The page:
Cadillac has been doing quite well in the hot SUV market with the XT5 and Escalade remaining popular choices. So much so that it is sometimes possible to forget that they have a line of sedans. Cadillacs carry their own identity and appeal to a different buyer, and when they puts too much focus on going head-to-head with the Germans they lose that edge. My tester is a 2022 Cadillac CT5 Premium Luxury equipped with the optional twin-turbocharged V6 that is also shared with the CT5-V.
The Premium Luxury trim package is essentially the traditional Cadillac buyer’s package; it’s the top trier luxury package, without getting into all the performance stuff that comes with the V-series cars. Interestingly though, the Premium Luxury is available with the 3.0-liter twin-turbocharged V6 that’s in the CT5-V, only it’s slightly de-tuned here.
Another interesting piece of kit is the Diamond Sky Special Edition Package; it’s only available with this unique off-white color, Diamond Sky, but includes a number of performance and aesthetic upgrades including rocker moldings, rear diffuser, grey-tinted tail lamps, white leather seats, unique 19-inch alloys, and big Brembo brakes with blue calipers. These upgrades bring the CT5 pretty close in appearance, and performance, to the CT5-V, without all the chassis upgrades like Magnetic Ride Control, limited-slip or the harsher performance suspension.
The Diamond Sky colour is quite striking as it’s a very cold and grey shade of off-white that shows off the car’s lines. Stylistically, the car looks upscale and agreeable, with clean flowing lines and sporty looking front and rear ends. Cadillac does a great job with their alloy wheel designs, and the 19s on this are no exception, and the result is a very handsome luxury sedan. It doesn’t however, have the presence that I was hoping for.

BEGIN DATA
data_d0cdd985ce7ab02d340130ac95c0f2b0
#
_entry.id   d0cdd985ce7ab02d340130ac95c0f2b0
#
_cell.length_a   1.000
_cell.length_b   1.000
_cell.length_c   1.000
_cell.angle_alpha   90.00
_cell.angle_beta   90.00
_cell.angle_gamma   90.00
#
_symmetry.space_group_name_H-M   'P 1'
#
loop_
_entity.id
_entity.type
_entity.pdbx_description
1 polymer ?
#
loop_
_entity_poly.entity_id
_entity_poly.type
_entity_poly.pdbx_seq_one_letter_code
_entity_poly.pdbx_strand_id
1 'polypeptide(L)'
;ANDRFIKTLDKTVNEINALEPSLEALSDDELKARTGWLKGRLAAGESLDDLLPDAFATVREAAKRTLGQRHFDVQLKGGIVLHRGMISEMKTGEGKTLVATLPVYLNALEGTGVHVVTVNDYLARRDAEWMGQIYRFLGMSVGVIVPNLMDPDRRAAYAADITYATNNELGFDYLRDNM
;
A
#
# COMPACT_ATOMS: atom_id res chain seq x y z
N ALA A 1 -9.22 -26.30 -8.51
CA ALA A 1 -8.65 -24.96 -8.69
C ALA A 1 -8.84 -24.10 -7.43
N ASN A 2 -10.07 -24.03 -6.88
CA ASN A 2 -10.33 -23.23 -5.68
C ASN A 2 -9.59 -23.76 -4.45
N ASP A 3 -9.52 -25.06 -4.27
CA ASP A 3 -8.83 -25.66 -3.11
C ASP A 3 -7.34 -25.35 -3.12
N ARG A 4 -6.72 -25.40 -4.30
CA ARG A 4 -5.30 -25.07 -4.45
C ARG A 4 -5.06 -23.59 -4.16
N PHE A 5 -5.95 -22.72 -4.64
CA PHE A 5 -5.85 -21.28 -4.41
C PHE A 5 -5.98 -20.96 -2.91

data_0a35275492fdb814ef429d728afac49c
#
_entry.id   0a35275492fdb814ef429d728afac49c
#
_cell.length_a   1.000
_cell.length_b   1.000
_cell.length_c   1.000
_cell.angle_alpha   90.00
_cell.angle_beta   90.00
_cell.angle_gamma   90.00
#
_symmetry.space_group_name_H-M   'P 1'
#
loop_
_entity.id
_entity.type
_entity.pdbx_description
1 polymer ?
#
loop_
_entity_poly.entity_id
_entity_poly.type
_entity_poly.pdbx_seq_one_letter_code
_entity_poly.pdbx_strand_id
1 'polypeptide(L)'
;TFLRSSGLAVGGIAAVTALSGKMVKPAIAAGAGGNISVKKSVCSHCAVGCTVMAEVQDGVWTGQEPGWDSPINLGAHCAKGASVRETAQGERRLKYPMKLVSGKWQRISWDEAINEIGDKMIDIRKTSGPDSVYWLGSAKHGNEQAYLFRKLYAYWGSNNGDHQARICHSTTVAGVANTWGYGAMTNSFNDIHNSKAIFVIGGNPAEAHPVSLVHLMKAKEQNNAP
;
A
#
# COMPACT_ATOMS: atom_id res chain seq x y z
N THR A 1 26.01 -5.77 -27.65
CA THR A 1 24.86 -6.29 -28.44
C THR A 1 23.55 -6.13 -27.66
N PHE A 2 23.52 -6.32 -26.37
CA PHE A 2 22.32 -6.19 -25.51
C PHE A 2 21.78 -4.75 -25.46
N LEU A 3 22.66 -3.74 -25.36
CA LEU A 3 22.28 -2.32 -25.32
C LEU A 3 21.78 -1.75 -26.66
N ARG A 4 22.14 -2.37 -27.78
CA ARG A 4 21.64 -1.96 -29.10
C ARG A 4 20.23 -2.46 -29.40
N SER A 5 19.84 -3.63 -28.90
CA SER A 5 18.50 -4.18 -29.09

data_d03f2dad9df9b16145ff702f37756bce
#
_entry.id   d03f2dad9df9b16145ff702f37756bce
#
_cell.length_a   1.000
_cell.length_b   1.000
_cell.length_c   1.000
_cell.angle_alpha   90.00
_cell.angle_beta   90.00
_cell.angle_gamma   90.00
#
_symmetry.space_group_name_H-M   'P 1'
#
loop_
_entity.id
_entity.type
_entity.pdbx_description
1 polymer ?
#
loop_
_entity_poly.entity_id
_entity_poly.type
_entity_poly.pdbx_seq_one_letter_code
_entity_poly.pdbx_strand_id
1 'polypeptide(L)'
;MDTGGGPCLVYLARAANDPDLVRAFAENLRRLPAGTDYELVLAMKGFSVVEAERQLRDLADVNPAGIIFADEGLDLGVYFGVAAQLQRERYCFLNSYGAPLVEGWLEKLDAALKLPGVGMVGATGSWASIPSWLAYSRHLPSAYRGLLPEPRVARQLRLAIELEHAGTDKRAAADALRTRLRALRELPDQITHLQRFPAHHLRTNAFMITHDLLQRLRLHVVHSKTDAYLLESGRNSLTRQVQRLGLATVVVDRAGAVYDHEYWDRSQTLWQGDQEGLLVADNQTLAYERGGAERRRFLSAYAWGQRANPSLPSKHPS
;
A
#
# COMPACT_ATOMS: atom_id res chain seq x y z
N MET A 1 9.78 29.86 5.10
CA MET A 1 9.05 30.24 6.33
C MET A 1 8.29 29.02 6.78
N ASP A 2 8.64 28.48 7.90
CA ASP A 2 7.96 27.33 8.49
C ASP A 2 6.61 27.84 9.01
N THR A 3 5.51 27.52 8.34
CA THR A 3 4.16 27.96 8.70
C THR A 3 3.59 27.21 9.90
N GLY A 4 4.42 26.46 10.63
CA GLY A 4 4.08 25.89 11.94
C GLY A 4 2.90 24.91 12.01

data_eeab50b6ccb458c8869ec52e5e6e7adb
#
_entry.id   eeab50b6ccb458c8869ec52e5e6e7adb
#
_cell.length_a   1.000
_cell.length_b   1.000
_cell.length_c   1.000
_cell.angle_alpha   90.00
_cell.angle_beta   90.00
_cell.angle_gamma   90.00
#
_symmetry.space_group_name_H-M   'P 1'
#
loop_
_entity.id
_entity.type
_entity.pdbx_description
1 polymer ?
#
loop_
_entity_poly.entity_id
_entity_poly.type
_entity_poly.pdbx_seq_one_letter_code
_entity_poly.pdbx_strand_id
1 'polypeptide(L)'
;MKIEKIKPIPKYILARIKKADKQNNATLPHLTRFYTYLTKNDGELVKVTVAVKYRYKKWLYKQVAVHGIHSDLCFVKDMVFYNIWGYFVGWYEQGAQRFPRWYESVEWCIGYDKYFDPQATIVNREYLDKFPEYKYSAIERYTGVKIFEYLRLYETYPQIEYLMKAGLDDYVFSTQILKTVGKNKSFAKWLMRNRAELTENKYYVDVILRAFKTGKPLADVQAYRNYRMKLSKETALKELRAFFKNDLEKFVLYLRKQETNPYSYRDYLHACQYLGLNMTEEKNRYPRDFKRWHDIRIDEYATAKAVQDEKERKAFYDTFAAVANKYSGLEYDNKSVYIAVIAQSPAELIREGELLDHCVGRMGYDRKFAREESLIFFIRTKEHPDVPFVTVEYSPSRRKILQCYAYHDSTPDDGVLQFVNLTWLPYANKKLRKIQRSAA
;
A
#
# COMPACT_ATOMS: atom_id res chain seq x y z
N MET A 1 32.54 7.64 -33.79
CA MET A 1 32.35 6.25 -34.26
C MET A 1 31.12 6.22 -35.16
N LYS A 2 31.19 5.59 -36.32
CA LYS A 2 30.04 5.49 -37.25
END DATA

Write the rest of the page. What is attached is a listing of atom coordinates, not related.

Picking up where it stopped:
The interior on the other hand is very good to look at, and spend time in. The white heated and cooled seats up front are very comfortable and gorgeous to look at thanks to a unique perforation pattern used exclusively in the Diamond Sky model. The dash layout is clean with real buttons to control the climate and frequent use functions such as the heated/cooled seats right below the 10-inch HD touch screen. There is also a rotary control knob for the infotainment system, along with a volume knob, mounted on the center console.
From an easy and ergonomics of controls perspective, the CT5 is about as good as it gets in the segment. Despite the easily accessible controls, Cadillac managed to maximize the center console space which includes two cup holders, a generous center console storage bin, wireless phone charger, and even a convenient slot in front of the arm rest that perfectly held my wallet. As stated, it is a very comfortable place to spend time.
Similar can be said for the rear seats, which offer loads of legroom and a bench wide enough to easily fit two car seats and have room for an extra adult passenger. That said, headroom in the back is at a premium, but that’s not unexpected in a sedan of this size. Cargo space is adequate as the trunk is surprisingly deep, but it is shallow and quickly filled up with a stroller and a couple bags. As a young family of four, the CT5 would been much too tight cargo-space wise to be our primary family hauler.
Of course, as a top-trim Cadillac you get an extremely well equipped space with luxuries like the Ultra View power sunroof, 15-speaker Bose audio system, heads-up display, navigation, 12-inch HD digital and totally configurable gauge cluster and air ionizer. You also get the full suite of driving aids such as HD surround vision (front, rear and birds-eye view cameras), parking assist, rear cross-traffic alert, automatic emergency braking, and more.